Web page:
With 672 credits to his name, James Hong has almost certainly appeared in more films and television shows than any other actor in the history of Hollywood. In an extraordinary career that stretches back to the mid-Fifties, the 93-year-old has played everyone from Faye Dunaway’s butler in Chinatown to a designer of replicant eyeballs in Blade Runner.
He was the villainous sorcerer David Lo-Pan in Big Trouble in Little China and Cassandra’s high-kicking, back-flipping dad in Wayne’s World 2. He’s turned up in every sitcom from Seinfeld and Friends to The King of Queens and The Big Bang Theory. You’ve heard his voice in Mulan, every Kung Fu Panda movie, and even Pixar’s latest heartwarming hit Turning Red. If acting can be considered the inhabiting of another life, however briefly, then it’s reasonable to assume that James Hong has lived more lives than just about anybody else.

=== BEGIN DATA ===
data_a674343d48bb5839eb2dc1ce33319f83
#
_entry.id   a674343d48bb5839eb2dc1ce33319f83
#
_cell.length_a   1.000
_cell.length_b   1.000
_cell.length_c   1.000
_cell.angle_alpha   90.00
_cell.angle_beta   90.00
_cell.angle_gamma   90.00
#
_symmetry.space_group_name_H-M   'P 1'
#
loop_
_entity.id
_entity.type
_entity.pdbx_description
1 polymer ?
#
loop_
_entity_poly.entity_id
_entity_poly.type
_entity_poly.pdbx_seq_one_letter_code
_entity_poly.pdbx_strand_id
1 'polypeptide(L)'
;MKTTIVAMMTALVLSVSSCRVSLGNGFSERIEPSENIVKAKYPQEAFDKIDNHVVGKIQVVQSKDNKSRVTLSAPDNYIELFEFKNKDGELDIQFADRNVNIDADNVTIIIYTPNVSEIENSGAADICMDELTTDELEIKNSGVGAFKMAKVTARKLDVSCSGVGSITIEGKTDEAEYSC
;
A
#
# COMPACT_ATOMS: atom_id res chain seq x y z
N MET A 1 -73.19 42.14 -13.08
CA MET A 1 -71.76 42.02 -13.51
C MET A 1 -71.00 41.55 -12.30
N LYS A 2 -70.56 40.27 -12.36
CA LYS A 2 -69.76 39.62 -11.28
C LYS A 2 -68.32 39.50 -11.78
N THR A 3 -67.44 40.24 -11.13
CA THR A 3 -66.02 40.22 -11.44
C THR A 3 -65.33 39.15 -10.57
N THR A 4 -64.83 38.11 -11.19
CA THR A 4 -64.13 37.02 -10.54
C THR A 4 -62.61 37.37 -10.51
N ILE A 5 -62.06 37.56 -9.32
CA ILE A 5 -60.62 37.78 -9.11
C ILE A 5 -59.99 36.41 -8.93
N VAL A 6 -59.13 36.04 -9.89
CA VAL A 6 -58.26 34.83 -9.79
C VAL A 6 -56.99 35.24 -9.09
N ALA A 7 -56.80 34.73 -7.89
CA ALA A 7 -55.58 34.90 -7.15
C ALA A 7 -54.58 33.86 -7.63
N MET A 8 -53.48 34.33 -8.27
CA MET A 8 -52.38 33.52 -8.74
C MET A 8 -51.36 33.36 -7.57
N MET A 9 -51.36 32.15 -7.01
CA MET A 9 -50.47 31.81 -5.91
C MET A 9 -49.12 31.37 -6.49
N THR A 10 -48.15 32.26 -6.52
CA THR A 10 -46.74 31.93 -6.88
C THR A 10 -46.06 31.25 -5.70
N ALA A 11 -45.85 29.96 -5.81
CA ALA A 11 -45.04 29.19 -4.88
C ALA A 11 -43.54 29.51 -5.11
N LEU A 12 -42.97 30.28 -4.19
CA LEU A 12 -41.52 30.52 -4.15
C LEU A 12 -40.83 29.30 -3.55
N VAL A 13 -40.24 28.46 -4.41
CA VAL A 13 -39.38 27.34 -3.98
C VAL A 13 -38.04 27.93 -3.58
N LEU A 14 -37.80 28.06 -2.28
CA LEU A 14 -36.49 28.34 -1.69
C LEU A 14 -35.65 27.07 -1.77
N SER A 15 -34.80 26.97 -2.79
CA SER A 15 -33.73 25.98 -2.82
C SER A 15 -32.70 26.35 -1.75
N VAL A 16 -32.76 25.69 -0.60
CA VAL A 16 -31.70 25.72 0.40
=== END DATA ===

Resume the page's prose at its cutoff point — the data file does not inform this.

It’s also therefore fitting and utterly remarkable that the nonagenarian has just made one of the best films of his career, and that it happens to be a story about multiple lives. Everything Everywhere All at Once is a hard movie to describe succinctly. It falls somewhere between a Douglas Adams-penned martial arts flick, a particularly good Rick and Morty episode, and that bit in The Bell Jar where Sylvia Plath writes about a young woman and a fig tree, where the protagonist’s many possible lives branch off in front of her while she sits there starving to death because she can’t choose one for fear of losing all the others.